Wayfaring Kitchen

bicoastal pastry chef, word obsessed, photo newbie, organization junkie.

What’s in a Wine Bar?

On a recent chilly evening, a couple of my girlfriends and I decided to try a few glasses of wine at Corkbuzz in Union Square. I’ve read a good deal of press about the {relatively new} wine studio and have been itching to try it out. After all, the owner, Laura Maniec, has dominated the food and wine press recently; who wouldn’t trust her elaborate wine inventory? 

We decided to sample two bottles of one: an Italian Barbera from Piedmont and a California red from Forlorn Hope. Forlorn Hope is one of my absolute favorite wines. It has a rich flavor, smooth finish, and low tanins. The Barbera was also quite delicious; a bit more acidity and dryness but had an equally as easy finish. Both wines paired nicely with the cheese we ordered: neither heavy or tanic, both had enough acidity to pair against the cheese.

As I mentioned, we ordered cheese (wine and cheese, I could live off this stuff): three american cheeses, two cow and one goat. I’m also a fan of goat’s milk cheese due to the creamy texture, smooth finish, and ability to pair with most food. One of the cow’s milk cheeses we ordered was a cheddar, which, could possibly be my all-time, childhood favorite. I love the nuttiness of a good cheddar cheese, it’s ability to crumble in your mouth, and the fact that I can eat it up with a fork. No bread necessary.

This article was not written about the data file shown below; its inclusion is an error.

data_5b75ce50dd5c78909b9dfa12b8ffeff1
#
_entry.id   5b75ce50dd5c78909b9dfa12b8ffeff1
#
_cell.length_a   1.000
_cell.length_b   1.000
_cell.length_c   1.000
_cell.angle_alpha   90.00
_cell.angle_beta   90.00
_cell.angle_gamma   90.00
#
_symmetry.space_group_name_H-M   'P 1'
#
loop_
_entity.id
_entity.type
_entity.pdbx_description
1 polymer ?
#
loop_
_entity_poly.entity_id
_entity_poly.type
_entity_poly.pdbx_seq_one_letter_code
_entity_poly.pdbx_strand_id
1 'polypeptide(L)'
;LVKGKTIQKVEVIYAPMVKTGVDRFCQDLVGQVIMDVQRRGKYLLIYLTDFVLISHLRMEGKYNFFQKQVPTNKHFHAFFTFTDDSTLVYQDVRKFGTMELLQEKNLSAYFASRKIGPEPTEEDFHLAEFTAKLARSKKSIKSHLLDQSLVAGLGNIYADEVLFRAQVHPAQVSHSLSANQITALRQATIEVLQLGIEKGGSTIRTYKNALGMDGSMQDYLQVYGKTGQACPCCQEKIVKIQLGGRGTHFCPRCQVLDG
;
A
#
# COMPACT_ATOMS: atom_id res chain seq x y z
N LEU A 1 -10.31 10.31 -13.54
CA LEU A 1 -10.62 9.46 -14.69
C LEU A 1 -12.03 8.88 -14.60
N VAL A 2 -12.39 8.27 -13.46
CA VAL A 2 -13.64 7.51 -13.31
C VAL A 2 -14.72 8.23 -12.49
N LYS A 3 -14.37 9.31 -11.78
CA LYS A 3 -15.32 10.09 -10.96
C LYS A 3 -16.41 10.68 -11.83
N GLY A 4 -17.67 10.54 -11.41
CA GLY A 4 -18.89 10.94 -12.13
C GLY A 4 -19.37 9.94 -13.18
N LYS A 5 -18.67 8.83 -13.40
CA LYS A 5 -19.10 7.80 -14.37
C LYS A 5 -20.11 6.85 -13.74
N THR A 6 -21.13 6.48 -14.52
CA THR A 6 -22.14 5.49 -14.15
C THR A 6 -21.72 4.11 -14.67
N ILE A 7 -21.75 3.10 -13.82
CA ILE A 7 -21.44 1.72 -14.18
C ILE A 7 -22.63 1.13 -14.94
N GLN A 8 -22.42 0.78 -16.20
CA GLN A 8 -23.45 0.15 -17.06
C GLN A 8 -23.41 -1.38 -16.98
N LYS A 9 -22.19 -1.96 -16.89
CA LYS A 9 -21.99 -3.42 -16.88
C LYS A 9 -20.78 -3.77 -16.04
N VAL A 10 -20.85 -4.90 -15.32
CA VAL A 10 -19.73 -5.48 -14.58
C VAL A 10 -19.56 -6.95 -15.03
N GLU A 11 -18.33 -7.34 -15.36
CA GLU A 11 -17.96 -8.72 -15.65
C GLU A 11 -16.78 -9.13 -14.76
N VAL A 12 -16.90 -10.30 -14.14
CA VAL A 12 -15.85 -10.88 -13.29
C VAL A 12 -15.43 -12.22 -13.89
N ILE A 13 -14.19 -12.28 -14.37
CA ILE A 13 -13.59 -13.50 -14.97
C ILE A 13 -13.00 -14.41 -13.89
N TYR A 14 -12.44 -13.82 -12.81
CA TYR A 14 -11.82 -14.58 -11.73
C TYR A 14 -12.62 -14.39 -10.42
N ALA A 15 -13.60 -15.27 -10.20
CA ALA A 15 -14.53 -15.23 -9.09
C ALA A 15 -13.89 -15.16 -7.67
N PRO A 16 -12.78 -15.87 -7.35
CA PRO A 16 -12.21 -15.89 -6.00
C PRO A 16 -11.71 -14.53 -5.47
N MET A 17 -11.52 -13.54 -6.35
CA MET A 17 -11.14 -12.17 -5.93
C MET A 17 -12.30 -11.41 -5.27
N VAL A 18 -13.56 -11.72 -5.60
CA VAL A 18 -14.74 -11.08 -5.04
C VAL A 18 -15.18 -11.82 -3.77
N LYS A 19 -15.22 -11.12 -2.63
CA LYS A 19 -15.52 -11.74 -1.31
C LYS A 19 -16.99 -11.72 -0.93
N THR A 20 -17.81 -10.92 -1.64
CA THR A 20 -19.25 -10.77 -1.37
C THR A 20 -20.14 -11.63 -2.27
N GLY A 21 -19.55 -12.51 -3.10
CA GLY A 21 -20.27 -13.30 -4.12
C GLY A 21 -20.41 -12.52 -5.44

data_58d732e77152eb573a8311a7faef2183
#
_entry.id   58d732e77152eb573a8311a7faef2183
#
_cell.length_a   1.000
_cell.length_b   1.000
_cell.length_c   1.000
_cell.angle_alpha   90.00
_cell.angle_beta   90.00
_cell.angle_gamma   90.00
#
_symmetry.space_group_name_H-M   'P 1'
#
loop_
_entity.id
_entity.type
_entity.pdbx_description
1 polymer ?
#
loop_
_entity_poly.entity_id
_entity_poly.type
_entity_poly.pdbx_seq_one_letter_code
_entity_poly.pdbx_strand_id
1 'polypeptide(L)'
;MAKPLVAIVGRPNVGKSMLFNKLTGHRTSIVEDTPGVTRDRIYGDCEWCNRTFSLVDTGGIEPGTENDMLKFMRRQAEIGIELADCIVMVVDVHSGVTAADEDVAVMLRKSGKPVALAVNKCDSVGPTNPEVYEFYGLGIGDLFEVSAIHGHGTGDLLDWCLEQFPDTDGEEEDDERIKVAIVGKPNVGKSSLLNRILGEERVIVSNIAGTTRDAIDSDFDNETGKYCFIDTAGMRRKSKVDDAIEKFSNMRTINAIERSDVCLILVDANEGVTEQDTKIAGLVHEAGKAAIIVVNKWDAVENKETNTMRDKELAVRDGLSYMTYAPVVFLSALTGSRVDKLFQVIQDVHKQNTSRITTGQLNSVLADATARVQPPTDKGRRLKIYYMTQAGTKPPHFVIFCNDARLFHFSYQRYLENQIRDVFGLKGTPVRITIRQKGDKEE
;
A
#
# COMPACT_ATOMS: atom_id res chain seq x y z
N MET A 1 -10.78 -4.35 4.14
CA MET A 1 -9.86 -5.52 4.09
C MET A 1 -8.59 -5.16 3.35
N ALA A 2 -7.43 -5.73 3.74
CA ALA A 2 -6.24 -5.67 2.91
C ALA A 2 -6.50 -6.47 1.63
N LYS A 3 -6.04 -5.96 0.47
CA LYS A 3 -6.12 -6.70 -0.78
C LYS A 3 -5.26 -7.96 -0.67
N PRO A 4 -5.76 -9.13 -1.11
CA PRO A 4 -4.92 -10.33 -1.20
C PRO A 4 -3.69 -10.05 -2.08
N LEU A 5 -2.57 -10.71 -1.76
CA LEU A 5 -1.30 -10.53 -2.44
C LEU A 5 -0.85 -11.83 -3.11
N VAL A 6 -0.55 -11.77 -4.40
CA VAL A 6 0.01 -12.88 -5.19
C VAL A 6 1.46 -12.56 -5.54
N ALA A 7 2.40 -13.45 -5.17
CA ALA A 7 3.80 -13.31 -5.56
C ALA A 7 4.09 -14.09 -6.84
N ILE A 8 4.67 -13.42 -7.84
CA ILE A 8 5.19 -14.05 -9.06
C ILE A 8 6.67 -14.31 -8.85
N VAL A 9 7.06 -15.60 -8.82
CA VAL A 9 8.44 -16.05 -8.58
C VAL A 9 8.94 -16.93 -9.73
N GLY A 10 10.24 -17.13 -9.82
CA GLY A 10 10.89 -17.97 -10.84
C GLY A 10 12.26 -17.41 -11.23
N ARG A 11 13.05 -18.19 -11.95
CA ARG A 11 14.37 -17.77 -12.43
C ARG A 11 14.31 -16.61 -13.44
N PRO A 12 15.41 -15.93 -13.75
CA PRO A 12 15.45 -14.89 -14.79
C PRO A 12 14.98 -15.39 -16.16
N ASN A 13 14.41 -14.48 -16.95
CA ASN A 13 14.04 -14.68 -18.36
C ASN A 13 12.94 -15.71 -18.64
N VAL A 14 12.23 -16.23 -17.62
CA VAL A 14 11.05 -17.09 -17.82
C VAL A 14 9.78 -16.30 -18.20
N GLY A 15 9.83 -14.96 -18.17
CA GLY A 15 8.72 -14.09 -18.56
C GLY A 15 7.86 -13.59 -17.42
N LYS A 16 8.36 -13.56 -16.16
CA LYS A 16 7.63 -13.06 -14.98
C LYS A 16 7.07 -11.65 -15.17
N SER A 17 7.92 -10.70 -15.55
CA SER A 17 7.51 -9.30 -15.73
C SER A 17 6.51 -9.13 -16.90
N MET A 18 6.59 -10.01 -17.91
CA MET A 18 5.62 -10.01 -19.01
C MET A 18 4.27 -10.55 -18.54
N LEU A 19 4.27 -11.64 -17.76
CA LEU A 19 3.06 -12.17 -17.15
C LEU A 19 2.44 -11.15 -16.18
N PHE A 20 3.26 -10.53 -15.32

Which, brings me to my final point, I was a bit turned off by the offering of bread. We were delegated four, large slices of a sourdough bread. I really prefer a smaller loaf, more slices, and something other than the all-too-familiar white bread. Walnut? Fig? Olive? The options are endless with bread and the creativity is booming in New York City. With such an imaginative wine menu, I’d expect more from the kitchen.

Service also probably could use some tweaking. But isn’t that always the case with new operations? It just sort of seemed like everyone was running around with no direction at all. Our server had no method to his madness, in terms of pouring the wine. It is a wine bar, no? 

Nonetheless, I will return and enjoy many more experiences at Corkbuzz. The possibilties are endless and the space is relaxing, enlightening, and welcoming. 

Lessons Learned From My Grandmother

I would like to do a little ode to my Grandmother, my Meemaw. She has been a huge part of my life, and while both my parents were at work, she practically raised me. As I make my way towards the end of my twenty’s, I realize the importance and value in my time with my Meemaw. Here are just a few things I want to always remember.